There are a few different classifications for "mini" computer cases these days. The least popular of which is probably the MicroATX slim case as they force users to adopt low-profile hardware. There are also MicroATX desktop cases, MicroATX mid tower cases and MicroATX mini tower cases, which is what the Lian Li Mini Q PC-V354 falls under.
The Mini Q PC-V354 measures a petite 245mm wide x 320mm high x 420mm deep, while its all-aluminum design cuts the weight to just 4.17kg. That's pretty impressive, as the primary competition (the Silverstone SG04) weighs 6.0kg despite being slightly smaller.
In true Lian Li fashion, the Mini Q PC-V354 is an extremely bland looking computer case -- in a good way, though. The brushed aluminum box features few minor details, but it does come in three colors, being black, silver and red.
The front is largely covered by a vent that feeds cold air inside, along with one external 5.25" bay with a fixed face to hide your tasteless optical drives. Despite concealing the optical drive bay, Lian Li has left the I/O panel exposed. The panel is situated on the right side of the façade and sports a pair of USB 3.0 ports, two audio jacks and interestingly, an SD card reader. Finally, there is also a pair of small silver power and reset buttons.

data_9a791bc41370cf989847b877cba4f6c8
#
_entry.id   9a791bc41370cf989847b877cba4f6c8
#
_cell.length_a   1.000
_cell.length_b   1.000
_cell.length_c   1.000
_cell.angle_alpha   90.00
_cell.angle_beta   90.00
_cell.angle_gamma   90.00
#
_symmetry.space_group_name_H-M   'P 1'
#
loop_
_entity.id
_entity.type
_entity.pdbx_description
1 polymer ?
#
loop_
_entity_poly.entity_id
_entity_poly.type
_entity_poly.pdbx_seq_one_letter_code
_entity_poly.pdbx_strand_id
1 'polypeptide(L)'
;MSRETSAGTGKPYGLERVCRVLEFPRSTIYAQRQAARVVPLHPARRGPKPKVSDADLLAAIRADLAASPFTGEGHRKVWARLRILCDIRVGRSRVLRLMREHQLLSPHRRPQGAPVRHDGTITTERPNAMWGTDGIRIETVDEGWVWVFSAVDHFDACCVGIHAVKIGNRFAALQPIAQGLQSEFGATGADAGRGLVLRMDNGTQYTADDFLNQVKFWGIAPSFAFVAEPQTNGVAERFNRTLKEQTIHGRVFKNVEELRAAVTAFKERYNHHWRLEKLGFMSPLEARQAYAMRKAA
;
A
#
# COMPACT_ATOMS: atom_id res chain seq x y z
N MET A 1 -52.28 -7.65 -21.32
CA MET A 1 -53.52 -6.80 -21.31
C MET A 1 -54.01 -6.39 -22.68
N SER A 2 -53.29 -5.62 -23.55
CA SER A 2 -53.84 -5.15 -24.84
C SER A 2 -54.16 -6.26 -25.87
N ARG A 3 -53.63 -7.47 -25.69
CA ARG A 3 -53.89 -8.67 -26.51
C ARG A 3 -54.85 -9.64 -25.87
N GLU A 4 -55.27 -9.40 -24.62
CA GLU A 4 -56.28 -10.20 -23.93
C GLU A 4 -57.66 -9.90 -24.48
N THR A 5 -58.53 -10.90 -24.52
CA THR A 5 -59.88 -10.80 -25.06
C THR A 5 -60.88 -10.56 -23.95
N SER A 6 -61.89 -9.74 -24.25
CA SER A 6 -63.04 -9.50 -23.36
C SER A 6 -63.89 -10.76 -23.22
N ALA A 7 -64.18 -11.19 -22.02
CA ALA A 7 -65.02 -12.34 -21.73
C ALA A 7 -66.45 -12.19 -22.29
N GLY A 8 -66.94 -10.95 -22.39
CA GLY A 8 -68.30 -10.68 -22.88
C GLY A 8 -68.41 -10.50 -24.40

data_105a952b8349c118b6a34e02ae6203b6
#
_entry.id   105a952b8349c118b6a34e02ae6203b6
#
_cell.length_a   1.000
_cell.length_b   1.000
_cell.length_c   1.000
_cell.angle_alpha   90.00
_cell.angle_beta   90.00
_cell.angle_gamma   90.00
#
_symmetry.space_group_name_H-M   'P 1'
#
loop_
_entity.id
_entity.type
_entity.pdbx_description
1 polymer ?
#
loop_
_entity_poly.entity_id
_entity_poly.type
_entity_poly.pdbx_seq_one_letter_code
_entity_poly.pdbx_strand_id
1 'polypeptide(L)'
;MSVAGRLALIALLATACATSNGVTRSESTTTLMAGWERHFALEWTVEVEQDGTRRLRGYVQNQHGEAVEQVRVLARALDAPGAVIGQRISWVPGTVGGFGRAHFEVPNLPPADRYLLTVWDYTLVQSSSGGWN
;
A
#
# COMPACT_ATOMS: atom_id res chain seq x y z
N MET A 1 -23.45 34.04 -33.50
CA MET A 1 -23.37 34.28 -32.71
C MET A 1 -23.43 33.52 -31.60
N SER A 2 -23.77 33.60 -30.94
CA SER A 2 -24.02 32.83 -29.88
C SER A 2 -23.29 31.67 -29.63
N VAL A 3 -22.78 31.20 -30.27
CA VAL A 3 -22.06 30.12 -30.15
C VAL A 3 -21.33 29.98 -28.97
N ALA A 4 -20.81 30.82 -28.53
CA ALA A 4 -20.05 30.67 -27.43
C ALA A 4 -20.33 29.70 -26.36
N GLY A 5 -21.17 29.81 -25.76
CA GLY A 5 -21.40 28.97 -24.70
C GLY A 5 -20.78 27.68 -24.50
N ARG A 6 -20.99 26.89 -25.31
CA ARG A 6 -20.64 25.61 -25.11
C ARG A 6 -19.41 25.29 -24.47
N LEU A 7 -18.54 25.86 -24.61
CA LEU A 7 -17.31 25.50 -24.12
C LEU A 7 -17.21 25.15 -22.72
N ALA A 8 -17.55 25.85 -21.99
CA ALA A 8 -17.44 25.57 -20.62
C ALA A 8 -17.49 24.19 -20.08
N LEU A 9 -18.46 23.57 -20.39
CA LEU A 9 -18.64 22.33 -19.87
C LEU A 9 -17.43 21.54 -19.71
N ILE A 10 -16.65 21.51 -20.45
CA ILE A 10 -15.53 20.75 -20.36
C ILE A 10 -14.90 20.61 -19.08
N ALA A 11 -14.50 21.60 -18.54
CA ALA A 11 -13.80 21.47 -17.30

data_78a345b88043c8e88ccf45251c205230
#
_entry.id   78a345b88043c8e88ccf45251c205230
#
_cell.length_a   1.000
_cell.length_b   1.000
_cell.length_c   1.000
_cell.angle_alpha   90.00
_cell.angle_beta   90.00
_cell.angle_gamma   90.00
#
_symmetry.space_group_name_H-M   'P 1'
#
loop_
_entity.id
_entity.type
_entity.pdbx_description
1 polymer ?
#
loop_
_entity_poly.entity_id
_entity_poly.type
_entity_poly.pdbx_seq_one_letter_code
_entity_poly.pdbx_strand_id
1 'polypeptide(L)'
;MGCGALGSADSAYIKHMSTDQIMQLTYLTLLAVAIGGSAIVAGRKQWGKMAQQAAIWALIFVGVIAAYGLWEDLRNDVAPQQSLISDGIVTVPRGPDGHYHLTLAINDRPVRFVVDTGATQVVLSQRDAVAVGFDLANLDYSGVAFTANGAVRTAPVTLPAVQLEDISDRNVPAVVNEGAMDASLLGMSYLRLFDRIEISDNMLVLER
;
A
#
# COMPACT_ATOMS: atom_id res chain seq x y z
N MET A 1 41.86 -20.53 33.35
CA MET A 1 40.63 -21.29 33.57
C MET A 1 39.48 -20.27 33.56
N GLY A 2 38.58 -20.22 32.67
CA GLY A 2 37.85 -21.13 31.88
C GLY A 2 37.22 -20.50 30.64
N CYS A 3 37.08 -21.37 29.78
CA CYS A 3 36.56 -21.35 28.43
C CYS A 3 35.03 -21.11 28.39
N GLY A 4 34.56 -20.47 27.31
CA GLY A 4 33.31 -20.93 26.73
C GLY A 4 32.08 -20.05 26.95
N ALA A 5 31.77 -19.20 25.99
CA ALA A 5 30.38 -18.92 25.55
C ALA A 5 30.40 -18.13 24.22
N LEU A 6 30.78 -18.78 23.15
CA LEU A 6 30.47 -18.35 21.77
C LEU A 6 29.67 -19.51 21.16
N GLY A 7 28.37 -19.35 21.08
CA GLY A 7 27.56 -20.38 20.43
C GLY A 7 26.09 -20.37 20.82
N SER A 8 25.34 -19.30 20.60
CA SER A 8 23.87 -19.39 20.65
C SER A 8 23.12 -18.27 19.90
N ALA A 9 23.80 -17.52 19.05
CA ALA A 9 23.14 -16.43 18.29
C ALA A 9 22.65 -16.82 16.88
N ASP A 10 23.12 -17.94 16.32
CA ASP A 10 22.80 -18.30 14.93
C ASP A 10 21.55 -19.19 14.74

Both the left and right sides of the Mini Q PC-V354 are identical with 320mm x 420mm aluminum panels secured via eight screws. Rather than using case doors, Lian Li has gone with a simple panel design that takes much longer to remove and re-secure. Despite that drawback, we actually prefer the panels.
Past Lian Li products, such as the Tyr PC-X2000, used doors with intricate locking systems. Although they made it quick and easy to get inside, they suffered from vibration, resulting in loud, annoying rattles. The Mini Q PC-V354 doesn't have that issue, thankfully.
Flipping the Mini Q PC-V354 over exposes four feet to grip your desk as well as protect it from scratches. There are also two sets of four pre-drilled holes on the bottom, giving the case support for 2.5" drives such as SSDs. More on that later.
The top side of the Mini Q PC-V354 is equally unexciting with another fan grill near where the CPU heatsink is internally. Other than the fan grill, there's nothing else to be seen other than beautiful brushed metal.
Things get more interesting around back with an unusual layout. The power supply sits on the bottom right, below yet another 120mm fan grill, while the motherboard's I/O panel and five expansion slots with vented covers occupy the left.
A small knob protrudes from the center with "L" on one side and "H" on the other for "low" and "high." This is part of the four-fan speed controller and we'll look at closer when examining the interior. Overall, we've found the Lian-Li Mini Q PC-V354 to be an attractive case that should suite both gamers and HTPC users.
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